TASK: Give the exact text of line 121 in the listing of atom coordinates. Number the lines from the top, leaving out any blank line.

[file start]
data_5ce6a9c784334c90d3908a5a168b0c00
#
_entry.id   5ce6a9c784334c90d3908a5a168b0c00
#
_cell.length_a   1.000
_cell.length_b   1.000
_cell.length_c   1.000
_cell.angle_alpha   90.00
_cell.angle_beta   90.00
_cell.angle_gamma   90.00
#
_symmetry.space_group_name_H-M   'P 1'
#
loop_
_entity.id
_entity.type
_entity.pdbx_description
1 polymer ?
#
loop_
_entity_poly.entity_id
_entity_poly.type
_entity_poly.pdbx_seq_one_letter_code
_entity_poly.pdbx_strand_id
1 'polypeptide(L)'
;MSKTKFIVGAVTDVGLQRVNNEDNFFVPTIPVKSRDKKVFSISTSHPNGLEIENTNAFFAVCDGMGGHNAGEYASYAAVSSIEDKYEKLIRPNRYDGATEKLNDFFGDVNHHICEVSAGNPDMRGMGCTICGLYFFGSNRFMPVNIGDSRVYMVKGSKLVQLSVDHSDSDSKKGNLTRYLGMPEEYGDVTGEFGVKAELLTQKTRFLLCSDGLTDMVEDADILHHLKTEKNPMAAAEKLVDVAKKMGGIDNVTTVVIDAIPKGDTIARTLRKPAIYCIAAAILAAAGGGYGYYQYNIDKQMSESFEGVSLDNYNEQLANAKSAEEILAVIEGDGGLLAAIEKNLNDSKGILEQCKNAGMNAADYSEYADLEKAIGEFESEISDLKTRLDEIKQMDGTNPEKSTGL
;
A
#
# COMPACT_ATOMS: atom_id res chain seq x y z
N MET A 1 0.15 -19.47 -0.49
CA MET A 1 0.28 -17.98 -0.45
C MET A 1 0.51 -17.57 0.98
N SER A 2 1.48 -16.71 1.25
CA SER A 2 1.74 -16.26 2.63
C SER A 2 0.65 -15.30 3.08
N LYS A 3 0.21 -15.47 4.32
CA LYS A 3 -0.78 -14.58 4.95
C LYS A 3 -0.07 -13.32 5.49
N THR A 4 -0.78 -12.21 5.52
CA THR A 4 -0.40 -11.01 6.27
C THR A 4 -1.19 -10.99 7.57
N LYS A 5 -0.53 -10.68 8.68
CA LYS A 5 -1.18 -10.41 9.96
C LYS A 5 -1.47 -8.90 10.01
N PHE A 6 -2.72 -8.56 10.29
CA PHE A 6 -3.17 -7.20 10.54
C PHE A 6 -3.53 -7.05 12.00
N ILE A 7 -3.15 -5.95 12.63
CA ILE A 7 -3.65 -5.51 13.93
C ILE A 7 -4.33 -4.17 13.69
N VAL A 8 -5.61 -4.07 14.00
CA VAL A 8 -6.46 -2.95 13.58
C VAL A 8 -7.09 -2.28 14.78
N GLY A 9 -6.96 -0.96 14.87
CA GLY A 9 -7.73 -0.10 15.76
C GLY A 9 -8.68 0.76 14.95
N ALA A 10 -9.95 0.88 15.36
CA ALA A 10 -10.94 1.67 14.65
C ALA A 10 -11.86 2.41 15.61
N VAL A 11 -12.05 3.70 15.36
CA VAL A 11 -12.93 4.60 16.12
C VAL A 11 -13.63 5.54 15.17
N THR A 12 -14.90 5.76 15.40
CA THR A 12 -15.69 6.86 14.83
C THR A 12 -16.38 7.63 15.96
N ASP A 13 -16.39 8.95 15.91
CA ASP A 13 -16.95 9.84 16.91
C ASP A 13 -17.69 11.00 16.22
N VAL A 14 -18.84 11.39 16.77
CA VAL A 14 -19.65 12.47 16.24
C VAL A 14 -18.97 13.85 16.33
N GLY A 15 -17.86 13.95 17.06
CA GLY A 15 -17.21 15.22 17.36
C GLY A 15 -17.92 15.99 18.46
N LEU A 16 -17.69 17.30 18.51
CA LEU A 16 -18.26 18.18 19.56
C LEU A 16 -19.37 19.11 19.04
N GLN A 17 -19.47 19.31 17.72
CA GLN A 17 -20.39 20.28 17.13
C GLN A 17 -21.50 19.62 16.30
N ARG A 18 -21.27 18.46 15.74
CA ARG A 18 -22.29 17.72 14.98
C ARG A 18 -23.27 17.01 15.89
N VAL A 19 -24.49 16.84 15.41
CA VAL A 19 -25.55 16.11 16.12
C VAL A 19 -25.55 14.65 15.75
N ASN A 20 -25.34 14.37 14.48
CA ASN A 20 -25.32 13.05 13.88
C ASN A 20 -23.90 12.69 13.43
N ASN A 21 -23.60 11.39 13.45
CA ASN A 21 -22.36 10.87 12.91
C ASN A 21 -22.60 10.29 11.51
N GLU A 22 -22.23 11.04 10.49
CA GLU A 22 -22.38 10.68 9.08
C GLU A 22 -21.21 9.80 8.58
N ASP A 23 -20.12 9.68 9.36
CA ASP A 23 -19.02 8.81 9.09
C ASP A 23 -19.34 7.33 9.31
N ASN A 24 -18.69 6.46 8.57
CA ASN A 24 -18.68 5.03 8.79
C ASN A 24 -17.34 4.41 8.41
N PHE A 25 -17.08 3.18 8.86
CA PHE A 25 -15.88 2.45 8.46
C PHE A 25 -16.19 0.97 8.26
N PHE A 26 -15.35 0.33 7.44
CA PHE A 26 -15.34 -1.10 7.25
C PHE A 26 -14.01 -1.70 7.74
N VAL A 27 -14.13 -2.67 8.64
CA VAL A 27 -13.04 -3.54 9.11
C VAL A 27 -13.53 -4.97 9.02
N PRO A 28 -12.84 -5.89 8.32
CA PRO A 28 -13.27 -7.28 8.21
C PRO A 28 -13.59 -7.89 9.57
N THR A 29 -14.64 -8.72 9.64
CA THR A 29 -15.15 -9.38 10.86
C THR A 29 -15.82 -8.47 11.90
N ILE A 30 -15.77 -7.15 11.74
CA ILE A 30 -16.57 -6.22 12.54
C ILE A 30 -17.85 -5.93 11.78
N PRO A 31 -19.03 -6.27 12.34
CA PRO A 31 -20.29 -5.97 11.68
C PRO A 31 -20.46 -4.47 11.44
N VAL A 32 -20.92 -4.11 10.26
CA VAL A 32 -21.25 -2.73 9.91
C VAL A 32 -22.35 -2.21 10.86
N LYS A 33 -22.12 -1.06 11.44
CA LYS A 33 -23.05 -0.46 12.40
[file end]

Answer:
N PRO A 31 -19.03 -6.27 12.34